Why do you need a PM, more women make that choice than go out to stressful work. Attrition should fix that without any useless ‘guvmint jobsworth’ getting involved.

  2. Moggsy
    August 24, 2011 at 1:07 pm

    Well. We commute to get to our jobs. Generally the longer the commute the more money a person earns.

    We need jobs because unless the husband is really, really, well paid even a fairly affluent household needs two incomes.

    In the UK the problem is worse in the South East, near to London. London drives up costs, especially house prices and rents.

    The wages are higher there also, so people live further out where they can afford and commute further in so they can earn enough to live where they live.

    Then there are the roads crammed with traffic, congestion charges, cattle class commuter trains and ever spiralling fares.. and that is before you even think about picking up some extra groceries or running other errands.


    • August 25, 2011 at 5:42 am

      “We need jobs because unless the husband is really, really, well paid even a fairly affluent household needs two incomes.”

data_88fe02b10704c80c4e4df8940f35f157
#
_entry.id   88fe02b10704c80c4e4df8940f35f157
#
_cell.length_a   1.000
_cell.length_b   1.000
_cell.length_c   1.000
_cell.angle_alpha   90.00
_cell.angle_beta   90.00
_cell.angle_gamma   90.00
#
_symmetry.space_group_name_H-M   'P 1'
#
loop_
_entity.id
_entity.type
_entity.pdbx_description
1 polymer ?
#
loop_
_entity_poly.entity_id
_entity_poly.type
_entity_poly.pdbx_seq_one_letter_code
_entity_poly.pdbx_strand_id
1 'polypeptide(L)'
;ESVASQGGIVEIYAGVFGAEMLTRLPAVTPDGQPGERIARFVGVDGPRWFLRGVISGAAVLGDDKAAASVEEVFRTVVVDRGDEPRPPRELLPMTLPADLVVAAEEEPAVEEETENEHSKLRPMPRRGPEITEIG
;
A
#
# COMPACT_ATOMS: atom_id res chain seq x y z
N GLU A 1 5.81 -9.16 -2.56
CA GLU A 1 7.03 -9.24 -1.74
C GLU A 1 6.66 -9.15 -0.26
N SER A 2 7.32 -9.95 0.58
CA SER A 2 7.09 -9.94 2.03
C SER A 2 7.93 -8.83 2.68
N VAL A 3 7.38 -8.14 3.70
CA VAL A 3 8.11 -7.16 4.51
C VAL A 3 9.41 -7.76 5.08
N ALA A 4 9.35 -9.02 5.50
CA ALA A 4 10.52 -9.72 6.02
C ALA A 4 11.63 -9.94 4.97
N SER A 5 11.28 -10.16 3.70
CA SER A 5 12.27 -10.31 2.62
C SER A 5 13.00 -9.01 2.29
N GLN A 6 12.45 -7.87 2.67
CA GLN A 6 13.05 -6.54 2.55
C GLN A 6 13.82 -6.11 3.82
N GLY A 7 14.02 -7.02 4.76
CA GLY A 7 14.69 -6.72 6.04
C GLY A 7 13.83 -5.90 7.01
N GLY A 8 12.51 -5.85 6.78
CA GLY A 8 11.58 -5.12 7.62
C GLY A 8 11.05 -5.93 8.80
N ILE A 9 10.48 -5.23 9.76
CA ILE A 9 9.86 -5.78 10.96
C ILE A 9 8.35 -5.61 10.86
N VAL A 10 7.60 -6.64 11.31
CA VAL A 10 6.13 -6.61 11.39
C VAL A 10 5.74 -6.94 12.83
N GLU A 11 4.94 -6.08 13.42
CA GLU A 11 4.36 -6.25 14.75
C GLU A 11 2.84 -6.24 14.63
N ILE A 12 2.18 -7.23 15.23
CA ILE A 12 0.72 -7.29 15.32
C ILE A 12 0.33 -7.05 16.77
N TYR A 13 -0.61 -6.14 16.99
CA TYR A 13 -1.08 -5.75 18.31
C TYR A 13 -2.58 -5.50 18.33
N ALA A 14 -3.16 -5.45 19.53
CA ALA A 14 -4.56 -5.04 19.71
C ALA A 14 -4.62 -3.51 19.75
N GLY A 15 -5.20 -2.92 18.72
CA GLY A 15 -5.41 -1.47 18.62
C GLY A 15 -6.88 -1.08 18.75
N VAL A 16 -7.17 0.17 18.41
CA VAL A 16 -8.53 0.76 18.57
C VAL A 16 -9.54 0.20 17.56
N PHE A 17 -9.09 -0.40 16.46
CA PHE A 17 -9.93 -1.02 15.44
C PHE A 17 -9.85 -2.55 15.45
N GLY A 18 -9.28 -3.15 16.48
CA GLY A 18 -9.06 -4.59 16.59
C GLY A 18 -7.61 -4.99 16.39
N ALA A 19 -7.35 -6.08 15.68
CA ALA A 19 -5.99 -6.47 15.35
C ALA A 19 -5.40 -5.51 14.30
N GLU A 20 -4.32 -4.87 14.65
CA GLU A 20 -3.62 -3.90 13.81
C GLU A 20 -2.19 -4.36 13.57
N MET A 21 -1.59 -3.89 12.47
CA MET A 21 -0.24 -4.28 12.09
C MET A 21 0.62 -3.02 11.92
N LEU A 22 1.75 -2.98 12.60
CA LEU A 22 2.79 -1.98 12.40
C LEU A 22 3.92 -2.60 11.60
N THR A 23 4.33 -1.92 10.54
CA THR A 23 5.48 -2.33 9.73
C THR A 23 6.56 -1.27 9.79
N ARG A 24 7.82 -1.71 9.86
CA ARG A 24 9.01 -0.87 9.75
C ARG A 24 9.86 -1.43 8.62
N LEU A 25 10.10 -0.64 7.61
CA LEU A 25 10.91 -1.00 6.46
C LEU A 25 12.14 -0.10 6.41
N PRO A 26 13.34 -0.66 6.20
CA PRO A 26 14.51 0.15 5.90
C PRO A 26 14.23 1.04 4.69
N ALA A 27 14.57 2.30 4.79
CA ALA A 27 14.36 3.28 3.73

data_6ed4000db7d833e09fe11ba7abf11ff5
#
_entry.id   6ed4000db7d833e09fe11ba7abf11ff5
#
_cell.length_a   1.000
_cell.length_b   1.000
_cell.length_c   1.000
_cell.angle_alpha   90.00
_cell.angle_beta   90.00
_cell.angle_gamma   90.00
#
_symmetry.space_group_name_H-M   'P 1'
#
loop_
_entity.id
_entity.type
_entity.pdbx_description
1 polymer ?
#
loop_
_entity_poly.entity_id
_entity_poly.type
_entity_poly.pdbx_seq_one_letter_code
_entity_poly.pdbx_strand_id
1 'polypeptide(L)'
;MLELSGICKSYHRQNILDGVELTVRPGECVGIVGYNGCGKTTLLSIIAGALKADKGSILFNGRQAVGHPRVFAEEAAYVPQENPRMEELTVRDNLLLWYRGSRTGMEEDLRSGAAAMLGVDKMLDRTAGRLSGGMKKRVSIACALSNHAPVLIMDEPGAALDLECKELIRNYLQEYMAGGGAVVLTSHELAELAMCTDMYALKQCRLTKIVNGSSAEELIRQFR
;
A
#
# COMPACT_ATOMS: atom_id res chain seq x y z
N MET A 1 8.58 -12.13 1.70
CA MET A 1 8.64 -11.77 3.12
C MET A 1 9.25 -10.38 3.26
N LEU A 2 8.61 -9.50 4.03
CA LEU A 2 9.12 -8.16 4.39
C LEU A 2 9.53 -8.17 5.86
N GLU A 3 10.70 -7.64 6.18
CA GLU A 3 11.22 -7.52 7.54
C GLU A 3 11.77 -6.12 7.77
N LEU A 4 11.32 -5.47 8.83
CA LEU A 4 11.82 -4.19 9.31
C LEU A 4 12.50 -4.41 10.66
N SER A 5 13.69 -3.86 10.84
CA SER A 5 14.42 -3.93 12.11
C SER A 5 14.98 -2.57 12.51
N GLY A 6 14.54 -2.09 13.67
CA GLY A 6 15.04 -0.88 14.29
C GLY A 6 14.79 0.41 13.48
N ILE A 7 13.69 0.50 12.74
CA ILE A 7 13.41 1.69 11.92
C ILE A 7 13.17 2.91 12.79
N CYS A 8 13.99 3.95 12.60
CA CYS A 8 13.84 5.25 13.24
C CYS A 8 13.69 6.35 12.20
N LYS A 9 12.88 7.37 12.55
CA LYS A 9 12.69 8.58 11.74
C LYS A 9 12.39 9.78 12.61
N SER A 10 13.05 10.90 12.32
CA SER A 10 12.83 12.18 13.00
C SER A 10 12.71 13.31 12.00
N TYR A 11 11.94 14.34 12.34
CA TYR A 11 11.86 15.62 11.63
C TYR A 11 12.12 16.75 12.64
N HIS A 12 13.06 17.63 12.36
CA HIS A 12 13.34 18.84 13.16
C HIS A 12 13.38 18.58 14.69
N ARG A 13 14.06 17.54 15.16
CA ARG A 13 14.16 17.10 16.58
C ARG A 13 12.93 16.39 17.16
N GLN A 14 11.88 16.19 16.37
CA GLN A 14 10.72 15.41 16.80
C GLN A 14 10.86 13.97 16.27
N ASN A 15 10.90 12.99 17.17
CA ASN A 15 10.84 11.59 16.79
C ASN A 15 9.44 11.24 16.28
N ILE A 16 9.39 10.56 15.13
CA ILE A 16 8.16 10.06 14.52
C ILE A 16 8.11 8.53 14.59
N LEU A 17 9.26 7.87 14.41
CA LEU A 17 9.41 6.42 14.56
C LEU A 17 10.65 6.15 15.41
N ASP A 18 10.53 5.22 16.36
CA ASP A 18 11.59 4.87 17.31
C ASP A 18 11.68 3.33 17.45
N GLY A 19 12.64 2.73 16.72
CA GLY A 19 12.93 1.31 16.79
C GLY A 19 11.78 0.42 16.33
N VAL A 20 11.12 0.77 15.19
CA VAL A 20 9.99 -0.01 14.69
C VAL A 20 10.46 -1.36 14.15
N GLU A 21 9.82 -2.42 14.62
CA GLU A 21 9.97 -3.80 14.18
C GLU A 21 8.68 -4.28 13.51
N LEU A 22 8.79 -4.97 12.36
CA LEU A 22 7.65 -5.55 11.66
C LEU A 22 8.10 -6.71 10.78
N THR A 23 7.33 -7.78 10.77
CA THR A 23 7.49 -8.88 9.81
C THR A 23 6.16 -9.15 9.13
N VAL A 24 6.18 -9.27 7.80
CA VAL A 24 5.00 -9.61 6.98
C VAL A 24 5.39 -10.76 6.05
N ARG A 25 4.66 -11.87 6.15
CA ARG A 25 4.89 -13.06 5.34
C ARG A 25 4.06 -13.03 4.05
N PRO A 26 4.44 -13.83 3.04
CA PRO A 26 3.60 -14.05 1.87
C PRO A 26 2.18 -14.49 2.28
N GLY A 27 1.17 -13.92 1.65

As Peter MacFarlane point s out below, this is a ‘chicken/egg’ situation, isn’t it?

  3. Peter MacFarlane
    August 24, 2011 at 1:11 pm

    Unfortunately, the genie is out of the bottle.

    Once women started fulltime work as a regular thing, and banks started taking both salaries into consideration, house prices rose to the point where you now HAVE to have two salaries to buy one, unless one partner is a Local Authority boss or some other plutocratic parasite. And even then, they just buy an even more expensive house.

    This isn’t going to go away any time soon.

    • August 24, 2011 at 4:14 pm

      The whole point, Peter.

  4. August 25, 2011 at 5:41 am

    “… that report disappeared from all the online papers very quickly overnight and wasn’t to be seen prominently displayed either at the Mail or the Guardian.”

    Heh! 😈

Comments are closed.